Hellopeter and social media consumer complaints could land you in hot water!

Someone asked me an interesting question the other day: If I complain about someone or a business on Hellopeter.com, won’t I get in trouble for defaming?

The answer to that question is yes and no.

Yes, you may be sued for defamation and be ordered to pay damages if your complaint comes down to unjustified defamation. On the other hand, your complaint could also be fair and justified.

Before we discuss differentiating between justified and unjustified defamation, we need to define the concept.


Defamation is the publication of content that could harm the defamed person’s reputation.

A misconception exists that all defamation is wrong. This is not true. Think about it: If I know that a local butcher has poisoned his meat, and if I say this to people, of course the butcher will have been defamed – in other words, I am spreading word that is bound to dent his reputation.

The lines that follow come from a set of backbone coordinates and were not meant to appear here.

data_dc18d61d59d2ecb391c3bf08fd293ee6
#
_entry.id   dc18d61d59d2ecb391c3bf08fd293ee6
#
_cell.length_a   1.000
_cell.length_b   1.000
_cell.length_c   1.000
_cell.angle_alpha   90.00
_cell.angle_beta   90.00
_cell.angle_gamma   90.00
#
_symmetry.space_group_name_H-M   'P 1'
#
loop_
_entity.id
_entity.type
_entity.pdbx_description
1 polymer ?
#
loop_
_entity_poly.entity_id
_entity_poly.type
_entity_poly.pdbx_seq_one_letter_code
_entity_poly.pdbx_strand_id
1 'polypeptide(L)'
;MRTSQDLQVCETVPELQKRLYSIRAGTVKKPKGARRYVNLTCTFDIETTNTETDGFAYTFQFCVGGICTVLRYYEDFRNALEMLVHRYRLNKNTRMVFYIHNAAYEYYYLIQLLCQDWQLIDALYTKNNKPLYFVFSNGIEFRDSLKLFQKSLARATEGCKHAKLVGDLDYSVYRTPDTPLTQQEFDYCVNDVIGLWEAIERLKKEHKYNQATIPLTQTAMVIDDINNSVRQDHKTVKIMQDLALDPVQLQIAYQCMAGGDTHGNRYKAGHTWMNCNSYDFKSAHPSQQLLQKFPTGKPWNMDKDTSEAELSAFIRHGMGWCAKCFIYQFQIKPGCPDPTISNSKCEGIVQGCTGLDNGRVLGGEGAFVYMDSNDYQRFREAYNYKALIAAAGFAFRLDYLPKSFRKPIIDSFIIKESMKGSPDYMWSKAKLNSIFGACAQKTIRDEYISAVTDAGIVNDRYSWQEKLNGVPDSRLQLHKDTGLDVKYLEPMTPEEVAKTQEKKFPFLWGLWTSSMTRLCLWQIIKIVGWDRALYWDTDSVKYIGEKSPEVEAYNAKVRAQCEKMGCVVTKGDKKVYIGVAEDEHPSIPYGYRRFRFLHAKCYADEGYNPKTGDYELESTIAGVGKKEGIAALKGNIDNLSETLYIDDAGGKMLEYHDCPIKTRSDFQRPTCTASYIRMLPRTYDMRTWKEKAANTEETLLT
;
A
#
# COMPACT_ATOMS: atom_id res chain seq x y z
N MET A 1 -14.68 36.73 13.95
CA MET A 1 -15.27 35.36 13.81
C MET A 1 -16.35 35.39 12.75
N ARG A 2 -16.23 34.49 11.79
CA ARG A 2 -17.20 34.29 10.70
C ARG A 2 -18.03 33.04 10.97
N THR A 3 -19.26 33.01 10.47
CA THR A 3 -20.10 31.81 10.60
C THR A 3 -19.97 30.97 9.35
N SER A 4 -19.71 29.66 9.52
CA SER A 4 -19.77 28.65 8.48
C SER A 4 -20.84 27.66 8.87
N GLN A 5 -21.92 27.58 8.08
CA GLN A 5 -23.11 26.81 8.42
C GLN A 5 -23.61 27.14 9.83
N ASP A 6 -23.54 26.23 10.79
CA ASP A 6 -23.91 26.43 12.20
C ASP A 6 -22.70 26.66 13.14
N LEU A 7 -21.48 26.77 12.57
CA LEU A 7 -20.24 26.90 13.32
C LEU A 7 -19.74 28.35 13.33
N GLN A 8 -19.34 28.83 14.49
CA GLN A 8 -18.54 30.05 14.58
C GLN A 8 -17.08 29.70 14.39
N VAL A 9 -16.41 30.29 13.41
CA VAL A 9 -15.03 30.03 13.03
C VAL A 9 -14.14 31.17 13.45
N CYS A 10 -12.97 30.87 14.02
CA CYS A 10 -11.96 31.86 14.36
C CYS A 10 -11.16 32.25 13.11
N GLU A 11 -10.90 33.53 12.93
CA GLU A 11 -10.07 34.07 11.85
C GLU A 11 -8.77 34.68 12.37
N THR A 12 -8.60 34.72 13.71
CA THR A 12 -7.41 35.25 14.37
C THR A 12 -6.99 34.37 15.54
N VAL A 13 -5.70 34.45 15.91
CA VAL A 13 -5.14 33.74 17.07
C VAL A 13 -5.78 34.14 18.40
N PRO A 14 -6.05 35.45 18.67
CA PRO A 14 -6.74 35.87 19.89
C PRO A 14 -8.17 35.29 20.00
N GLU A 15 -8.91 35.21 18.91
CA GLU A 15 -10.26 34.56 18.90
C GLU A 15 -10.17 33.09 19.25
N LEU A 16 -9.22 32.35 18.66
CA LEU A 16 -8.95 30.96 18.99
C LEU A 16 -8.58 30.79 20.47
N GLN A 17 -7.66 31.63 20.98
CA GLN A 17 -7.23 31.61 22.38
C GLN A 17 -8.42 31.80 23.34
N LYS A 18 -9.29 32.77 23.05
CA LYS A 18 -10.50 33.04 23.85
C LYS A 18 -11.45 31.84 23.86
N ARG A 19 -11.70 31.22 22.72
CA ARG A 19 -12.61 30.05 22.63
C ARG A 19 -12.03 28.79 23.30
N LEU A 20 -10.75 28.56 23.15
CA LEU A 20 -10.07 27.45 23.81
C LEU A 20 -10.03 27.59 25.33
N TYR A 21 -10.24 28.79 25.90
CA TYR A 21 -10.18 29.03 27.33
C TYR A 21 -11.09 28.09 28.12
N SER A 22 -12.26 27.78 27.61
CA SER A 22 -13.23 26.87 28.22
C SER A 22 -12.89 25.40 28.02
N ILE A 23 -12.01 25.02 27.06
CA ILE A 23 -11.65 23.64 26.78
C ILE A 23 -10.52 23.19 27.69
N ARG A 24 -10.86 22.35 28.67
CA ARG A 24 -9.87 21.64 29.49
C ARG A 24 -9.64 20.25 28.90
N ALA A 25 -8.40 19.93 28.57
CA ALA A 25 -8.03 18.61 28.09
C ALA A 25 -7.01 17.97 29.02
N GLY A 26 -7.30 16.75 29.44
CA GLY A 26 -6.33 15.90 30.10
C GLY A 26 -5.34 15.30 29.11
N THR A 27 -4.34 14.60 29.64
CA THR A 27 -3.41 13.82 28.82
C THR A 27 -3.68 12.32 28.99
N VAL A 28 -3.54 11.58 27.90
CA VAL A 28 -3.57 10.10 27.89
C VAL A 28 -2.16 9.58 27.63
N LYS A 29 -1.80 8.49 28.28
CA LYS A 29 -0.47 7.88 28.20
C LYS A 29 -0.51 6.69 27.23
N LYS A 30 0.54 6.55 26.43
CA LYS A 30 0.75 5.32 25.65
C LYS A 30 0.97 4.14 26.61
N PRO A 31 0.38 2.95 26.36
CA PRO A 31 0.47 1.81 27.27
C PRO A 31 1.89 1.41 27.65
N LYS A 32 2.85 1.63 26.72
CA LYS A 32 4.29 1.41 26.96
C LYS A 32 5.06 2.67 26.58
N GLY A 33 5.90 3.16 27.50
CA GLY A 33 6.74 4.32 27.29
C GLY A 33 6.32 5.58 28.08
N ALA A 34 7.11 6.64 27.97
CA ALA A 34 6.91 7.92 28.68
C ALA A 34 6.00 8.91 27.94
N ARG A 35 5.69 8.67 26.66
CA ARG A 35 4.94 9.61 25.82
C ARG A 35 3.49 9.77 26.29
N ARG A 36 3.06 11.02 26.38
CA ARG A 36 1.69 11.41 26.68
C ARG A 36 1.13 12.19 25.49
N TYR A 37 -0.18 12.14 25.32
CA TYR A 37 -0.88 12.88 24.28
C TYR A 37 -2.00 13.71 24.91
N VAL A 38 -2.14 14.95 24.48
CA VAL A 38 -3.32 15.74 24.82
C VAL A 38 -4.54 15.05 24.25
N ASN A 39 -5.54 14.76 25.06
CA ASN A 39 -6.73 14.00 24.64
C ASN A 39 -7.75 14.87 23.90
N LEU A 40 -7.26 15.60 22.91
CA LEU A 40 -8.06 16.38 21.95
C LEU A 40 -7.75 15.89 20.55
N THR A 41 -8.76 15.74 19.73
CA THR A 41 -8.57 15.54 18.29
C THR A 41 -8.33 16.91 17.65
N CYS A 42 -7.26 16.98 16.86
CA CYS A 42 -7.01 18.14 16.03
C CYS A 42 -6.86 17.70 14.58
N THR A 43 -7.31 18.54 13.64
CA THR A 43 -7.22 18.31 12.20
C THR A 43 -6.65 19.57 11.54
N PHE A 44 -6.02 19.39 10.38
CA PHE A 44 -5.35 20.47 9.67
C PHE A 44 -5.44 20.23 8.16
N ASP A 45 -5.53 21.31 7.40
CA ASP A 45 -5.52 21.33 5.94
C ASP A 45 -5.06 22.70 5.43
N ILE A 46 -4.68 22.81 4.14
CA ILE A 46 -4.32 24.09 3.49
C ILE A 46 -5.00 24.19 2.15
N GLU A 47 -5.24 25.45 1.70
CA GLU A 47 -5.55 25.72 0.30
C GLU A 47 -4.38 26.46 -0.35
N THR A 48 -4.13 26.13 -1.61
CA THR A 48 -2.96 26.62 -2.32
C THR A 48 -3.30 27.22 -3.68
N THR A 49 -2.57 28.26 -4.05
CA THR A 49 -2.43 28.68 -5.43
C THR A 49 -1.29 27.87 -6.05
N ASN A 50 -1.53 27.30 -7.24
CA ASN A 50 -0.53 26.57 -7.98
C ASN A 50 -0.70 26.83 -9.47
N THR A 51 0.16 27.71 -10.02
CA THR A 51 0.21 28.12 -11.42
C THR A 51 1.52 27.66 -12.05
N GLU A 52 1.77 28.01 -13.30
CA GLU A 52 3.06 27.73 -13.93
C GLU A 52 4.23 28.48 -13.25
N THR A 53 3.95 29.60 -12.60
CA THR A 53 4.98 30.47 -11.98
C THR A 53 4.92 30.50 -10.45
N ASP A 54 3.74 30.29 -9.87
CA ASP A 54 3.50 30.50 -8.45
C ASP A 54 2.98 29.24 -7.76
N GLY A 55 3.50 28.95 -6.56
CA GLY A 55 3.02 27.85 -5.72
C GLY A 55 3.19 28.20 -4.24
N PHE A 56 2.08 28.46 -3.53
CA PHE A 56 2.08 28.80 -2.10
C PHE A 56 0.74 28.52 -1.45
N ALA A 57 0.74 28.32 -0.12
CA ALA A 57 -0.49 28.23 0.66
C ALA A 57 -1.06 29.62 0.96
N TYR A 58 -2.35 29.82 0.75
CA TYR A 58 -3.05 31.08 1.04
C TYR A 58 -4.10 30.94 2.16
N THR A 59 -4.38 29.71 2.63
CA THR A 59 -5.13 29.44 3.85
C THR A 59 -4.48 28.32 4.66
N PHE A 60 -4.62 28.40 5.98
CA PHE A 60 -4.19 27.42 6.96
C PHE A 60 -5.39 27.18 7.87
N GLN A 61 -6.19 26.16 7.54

But is this defamation unfair? Not if it will prevent people from buying and eating poisoned meat.

This example illustrates the idea that not all defamation is unfair or legally reprehensible or punishable.

When will a complaint on Hellopeter, for example, be legally justifiable?

  • If it is true information and in the public interest, the defamation will be fair.
  • If the complaint contains an honest, malice free opinion, based on true facts  that are in the public interest and if a reader can easily differentiate between the writer’s opinion and the facts to which the opinion is related.

But if you take a look at the case of Flocutt versus Eisenberg, where the Bloemfontein High Court ordered Eisenburg to remove an online Hellopeter complaint referring to Flocutt, then you realise that complaining about a business online can have serious legal consequences.

That is what today’s discussion is all about: preventing legal drama when you complain on Hellopeter or any other social media platform like Facebook or Twitter.

Remember this rule of thumb: If what I am about to post defames someone, and if it is not true and in the public interest, or an opinion based on facts in the public interest, it may be too risky to post it at all.

Also read: 11 Basics of Social Media Law – Part 1

Also read: Criminal consequences of cyber-bullying

Source: Capricorn Review